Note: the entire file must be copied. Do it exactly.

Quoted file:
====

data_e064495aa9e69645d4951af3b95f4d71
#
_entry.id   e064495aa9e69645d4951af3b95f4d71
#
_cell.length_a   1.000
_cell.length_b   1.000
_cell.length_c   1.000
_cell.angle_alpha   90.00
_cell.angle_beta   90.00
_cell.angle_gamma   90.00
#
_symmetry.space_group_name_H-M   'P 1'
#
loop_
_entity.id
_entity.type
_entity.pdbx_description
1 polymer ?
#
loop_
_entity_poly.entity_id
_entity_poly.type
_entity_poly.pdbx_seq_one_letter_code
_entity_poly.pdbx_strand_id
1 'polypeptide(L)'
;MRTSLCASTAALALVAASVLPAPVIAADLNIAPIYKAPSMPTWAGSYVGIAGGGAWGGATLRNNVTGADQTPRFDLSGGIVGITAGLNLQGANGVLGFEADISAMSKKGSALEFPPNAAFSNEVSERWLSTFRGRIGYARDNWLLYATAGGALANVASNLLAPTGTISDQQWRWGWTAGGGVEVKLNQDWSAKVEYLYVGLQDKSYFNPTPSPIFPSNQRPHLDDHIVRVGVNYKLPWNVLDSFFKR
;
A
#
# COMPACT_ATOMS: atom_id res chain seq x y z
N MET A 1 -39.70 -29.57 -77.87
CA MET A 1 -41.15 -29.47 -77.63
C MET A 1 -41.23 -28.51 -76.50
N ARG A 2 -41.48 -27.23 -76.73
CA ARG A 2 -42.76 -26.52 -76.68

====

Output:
data_e064495aa9e69645d4951af3b95f4d71
#
_entry.id   e064495aa9e69645d4951af3b95f4d71
#
_cell.length_a   1.000
_cell.length_b   1.000
_cell.length_c   1.000
_cell.angle_alpha   90.00
_cell.angle_beta   90.00
_cell.angle_gamma   90.00
#
_symmetry.space_group_name_H-M   'P 1'
#
loop_
_entity.id
_entity.type
_entity.pdbx_description
1 polymer ?
#
loop_
_entity_poly.entity_id
_entity_poly.type
_entity_poly.pdbx_seq_one_letter_code
_entity_poly.pdbx_strand_id
1 'polypeptide(L)'
;MRTSLCASTAALALVAASVLPAPVIAADLNIAPIYKAPSMPTWAGSYVGIAGGGAWGGATLRNNVTGADQTPRFDLSGGIVGITAGLNLQGANGVLGFEADISAMSKKGSALEFPPNAAFSNEVSERWLSTFRGRIGYARDNWLLYATAGGALANVASNLLAPTGTISDQQWRWGWTAGGGVEVKLNQDWSAKVEYLYVGLQDKSYFNPTPSPIFPSNQRPHLDDHIVRVGVNYKLPWNVLDSFFKR
;
A
#
# COMPACT_ATOMS: atom_id res chain seq x y z
N MET A 1 -39.70 -29.57 -77.87
CA MET A 1 -41.15 -29.47 -77.63
C MET A 1 -41.23 -28.51 -76.50
N ARG A 2 -41.48 -27.23 -76.73
CA ARG A 2 -42.76 -26.52 -76.68